The sixth amendment provides the right to assistance of counsel. This means effective assistance of counsel, implicating a host of constitutional rights. An accused is entitled to representation by a learned professional who knows what is meant by "due process of law," who will protect his client's rights against unreasonable searches and seizures, self-incrimination and double jeopardy and who will enforce his client's rights to the equal protection of the laws, to a speedy trial by an impartial jury and to confront witnesses against him. More specifically, effective assistance of counsel includes the requirement that counsel investigate the client's claims and use the results of investigation in defense of the accused. Commonwealth v. Mabie, 467 Pa. 464, 359 A.2d 369 (1976); Commonwealth v. Manhart, 349 Pa. Super. 552, 503 A.2d 986 (1986).
Closely related are the rights underlying portions of the Pennsylvania Code of Professional Responsibility. An accused is entitled to an attorney who will represent him "zealously within the bounds of the law" and who will "preserve the confidences and secrets of a client." Canons 7 and 4 of the Code. These ethical obligations of the lawyer clearly relate to the constitutional rights mentioned above, yet are not themselves to be considered as substantive law in the context of criminal proceedings, serving instead as a regulatory guide and basis for disciplinary action within the legal profession. Estate of Pedrick, 505 Pa. 530, 482 A.2d 215 (1984). The attorney-client privilege is codified at 42 Pa.C.S. § 5916. It provides that defense counsel "shall not be competent or permitted to testify to confidential communications made to him by his client."
Most nebulous of the policies is our concern for "the administration of justice." Commonwealth v. Maguigan, 323 Pa. Super. 317, 470 A.2d 611 (1983). Although the attorney-client privilege and constitutional rights such as the right against self-incrimination are "sometimes characterized
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as protecting someone who has violated the law, . . . this reveals a fundamental misconception. The privilege is to protect, not the guilty, but the administration of justice. '[T]he theory . . . is that the detriment to justice from a power to shut off inquiry to pertinent facts in court, will be outweighed by the benefits to justice (not to the client) from a franker disclosure in the lawyer's office.'" Id., 323 Pa. Superior Ct. at 329, 470 A.2d at 616, quoting McCormick on Evidence 175 (2d ed.1972). The Pennsylvania Supreme Court has thus stated that "the damage to the administration of justice occurs when the sanctity of the confidence is improvidently violated, not when the evidence is given substantive consideration." Estate of Kofsky, 487 Pa. 473, 482, 409 A.2d 1358, 1362 (1980).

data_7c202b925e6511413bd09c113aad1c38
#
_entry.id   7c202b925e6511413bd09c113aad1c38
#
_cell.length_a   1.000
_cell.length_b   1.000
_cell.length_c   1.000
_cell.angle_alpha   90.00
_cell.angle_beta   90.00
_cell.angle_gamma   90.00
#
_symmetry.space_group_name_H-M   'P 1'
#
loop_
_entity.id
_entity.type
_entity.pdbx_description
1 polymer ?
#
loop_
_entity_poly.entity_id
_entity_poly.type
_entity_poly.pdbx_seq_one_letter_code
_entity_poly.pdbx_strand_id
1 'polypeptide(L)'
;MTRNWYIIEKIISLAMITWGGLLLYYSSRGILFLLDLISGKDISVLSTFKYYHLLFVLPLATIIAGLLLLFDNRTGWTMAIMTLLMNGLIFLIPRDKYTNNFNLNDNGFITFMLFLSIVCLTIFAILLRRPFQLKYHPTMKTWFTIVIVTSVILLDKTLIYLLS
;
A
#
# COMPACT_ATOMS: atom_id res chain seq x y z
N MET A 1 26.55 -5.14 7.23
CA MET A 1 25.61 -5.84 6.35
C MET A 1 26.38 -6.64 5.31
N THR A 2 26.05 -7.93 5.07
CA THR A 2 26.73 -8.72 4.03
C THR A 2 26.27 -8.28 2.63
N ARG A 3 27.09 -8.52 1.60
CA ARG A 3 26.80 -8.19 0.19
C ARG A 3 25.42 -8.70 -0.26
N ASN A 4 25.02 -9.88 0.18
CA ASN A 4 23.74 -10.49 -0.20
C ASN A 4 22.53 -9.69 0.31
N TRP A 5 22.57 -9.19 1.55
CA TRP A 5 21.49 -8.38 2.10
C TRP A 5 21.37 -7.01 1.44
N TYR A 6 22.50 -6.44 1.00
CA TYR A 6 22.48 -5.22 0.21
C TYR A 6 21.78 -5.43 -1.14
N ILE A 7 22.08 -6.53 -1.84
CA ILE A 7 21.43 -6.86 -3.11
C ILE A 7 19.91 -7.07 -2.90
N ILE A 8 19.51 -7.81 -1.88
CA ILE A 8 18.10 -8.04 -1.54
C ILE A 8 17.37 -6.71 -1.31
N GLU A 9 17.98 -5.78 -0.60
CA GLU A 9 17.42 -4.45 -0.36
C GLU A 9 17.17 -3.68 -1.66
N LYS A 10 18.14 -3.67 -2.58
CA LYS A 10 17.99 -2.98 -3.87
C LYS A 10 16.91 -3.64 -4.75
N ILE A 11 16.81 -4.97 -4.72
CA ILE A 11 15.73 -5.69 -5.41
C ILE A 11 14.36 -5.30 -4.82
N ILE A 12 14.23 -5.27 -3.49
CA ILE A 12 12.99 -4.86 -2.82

Opposing the rights and policies identified above are those advanced by appellee, such as the right of the state and its citizens to the orderly administration of justice through enforcement of the criminal laws. If our system of justice requires frank disclosure between criminal defendants and their counsel, it must also require that lawyers act ethically, within the bounds of the law, so they may be perceived as officers of the court who are committed to proper administration of justice, not as subverters of justice. To exempt attorneys from the statutory proscriptions against tampering with evidence will not enhance public perception of lawyers as a positive force in the administration of justice, but will cast them in the public mind more as accessories to crime.
Another policy advanced by appellee is the truth-seeking function of the courts. Despite our societal and constitutional commitment to individual rights, it cannot be denied that protection of those rights may interfere with revelation of truth during a criminal trial. Clearly, seeking and revealing truth is an ideal of our criminal justice system. We recognize, however, the wisdom of Justice Black, dissenting in Williams v. Florida, 399 U.S. 78, 113-14, 90 S.Ct. 1893, 1912, 26 L.Ed.2d 446, 484 (1970):
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A criminal trial is in part a search for truth. But it is also a system designed to protect "freedom" by insuring that no one is criminally punished unless the State has first succeeded in the admittedly difficult task of convincing a jury that the defendant is guilty. That task is made more difficult by the Bill of Rights, and the Fifth Amendment may be one of the most difficult of the barriers to surmount. The Framers decided that the benefits to be derived from the kind of trial required by the Bill of Rights were well worth any loss in "efficiency" that resulted.
It is important to identify the rights and policies underlying this appeal, but they are so general they do not lend themselves readily to resolution of the narrow issues we must decide. Furthermore, it is obvious that there are significant policies supporting each side of this appeal, policies seemingly at war with each other. We do not believe it is helpful to explain our decision in terms of balancing policies, as if Buchanan's fifth amendment rights were more weighty than the truth-seeking function of the judicial system. Such explications are a form of begging the question. Finally, these broad considerations focus far too much attention on the Buchanan case. We are not reviewing Buchanan's conviction, nor his right to effective assistance of counsel; we are reviewing appellants' convictions.